Winfrey and her theatrical business partner Scott Sanders first brought the musical adapatation of Alice Walker’s (pictured) Pulitzer Prize-winning novel The Color Purple to Broadway in 2005. Though the Broadway run ended in 2008, the musical has continued touring the U.S. and the world. This year, Winfrey and Sanders plan to bring The Color Purple back to Broadway, starring Jennifer Hudson as Shug Avery.
Keys made her Broadway debut in 2011 by producing African-American playwright Lydia R. Diamond’s play, ”Stick Fly.” The singer said that one of her favorite parts about the role was its relatability. “I know it will touch audineces who will find a piece of themselves somewhere inside this house,” she told The Hollywood Reporter in 2012.
Grier returned to the theater in 2012 to star in Suzan-Lori Parks’ Tony Award-winning adaptation of Porgy and Bess, alongside stage veterans Audra McDonald and Norm Lewis. Grier told NPR in 2012 he fell in love with stage acting when he was a student at the University of Michigan. “For the first time in my life, I felt, ‘This is a career. This is a life that I think I can grow old doing,” he said to the radio station. “It was love at first sight. I loved being on stage and reading these plays.”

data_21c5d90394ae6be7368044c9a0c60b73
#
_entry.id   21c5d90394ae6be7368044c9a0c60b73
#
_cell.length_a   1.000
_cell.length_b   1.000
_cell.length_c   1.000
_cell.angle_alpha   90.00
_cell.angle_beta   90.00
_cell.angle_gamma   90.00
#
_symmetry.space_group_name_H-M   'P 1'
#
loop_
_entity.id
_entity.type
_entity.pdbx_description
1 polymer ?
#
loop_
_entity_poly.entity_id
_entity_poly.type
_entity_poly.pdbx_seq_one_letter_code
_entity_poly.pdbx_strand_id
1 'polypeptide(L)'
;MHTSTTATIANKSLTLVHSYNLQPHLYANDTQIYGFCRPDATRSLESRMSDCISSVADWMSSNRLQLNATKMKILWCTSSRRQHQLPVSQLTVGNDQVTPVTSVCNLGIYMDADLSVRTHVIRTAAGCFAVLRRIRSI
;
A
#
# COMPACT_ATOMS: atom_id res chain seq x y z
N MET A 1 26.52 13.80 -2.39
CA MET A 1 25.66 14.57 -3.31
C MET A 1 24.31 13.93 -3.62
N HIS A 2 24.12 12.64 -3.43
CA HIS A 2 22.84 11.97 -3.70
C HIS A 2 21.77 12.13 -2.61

All That Jazz! In 2014, Williams returned to Broadway to star in After Midnight. The Grammy nominee had previously starred in Broadway musicals and plays, inlcuding The Trip to Bountiful and Into the Woods.
The singing stars also joined the cast of After Midnight in 2014. Braxton had previously starred on Broadway’s Aida, and in 1998, became the first African-American to star as Belle in Beauty and the Beast. Babyface commended the play’s honesty last year and said that he hoped the pair could convey that through song.
Williams made her Broadway stage debut in the Tony-winning revival of Chicago in 2013, playing Matron Mama Morton. But what was her favorite part about the stage? The quirky community of actors and actresses, of course! “We are a kitschy, weird bunch. And I mean weird in a good way,” she told Broadway.com. “It’s just about the craft and the love of the game.”
NeNe made her Broadway debut as the wicked stepmother in The Broadway production of Rodgers and Hammerstein’s Cinderella in 2014. It was an emotional road for the Real Housewives of Atlanta star, who admitted that she got teary-eyed while being fitted for her costume. “I’m not a crybaby,” she told the New York Daily News, “but this is my fairytale.” Awww…
Sherri Shepherd starred in Rodgers and Hammerstein’s Cinderella in 2014. The former View host told the New York Daily News that as a child, she was inspired by Stephanie Mills in The Wiz. “That was the firs time I saw someone who looks like me on stage,” she said. “It played a seed. I thought, ‘I want to do this.'”
Williams led Holler If Ya Hear Me, a musical inspired by and set to the music of late rapper, Tupac Shakur. The cast included seasoned Broadway actors and newcomers, including Tonya Pinkins, John Jelks, and Motown: The Musical star Saycon Sengbloh.